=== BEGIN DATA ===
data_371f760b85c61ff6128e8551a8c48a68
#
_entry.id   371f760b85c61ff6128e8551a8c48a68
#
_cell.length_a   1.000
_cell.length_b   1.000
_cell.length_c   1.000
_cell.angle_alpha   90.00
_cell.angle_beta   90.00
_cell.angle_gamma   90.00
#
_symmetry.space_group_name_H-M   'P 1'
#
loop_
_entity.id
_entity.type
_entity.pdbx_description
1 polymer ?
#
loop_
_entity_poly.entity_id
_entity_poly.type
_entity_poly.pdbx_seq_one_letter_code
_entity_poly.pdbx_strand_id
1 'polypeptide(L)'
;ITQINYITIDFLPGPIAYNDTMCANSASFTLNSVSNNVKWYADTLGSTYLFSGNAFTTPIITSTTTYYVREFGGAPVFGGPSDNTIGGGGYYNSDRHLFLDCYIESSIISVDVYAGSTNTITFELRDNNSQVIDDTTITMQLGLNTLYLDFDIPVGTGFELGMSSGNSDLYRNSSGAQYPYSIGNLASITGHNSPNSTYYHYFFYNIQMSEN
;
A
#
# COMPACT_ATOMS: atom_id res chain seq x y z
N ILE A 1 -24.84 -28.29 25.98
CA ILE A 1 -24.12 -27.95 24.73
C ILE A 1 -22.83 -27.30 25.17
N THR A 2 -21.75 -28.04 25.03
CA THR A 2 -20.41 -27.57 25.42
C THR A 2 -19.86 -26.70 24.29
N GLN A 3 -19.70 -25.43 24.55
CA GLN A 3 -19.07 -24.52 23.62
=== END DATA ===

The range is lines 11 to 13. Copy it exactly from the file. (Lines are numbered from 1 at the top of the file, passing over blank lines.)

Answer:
#
_symmetry.space_group_name_H-M   'P 1'
#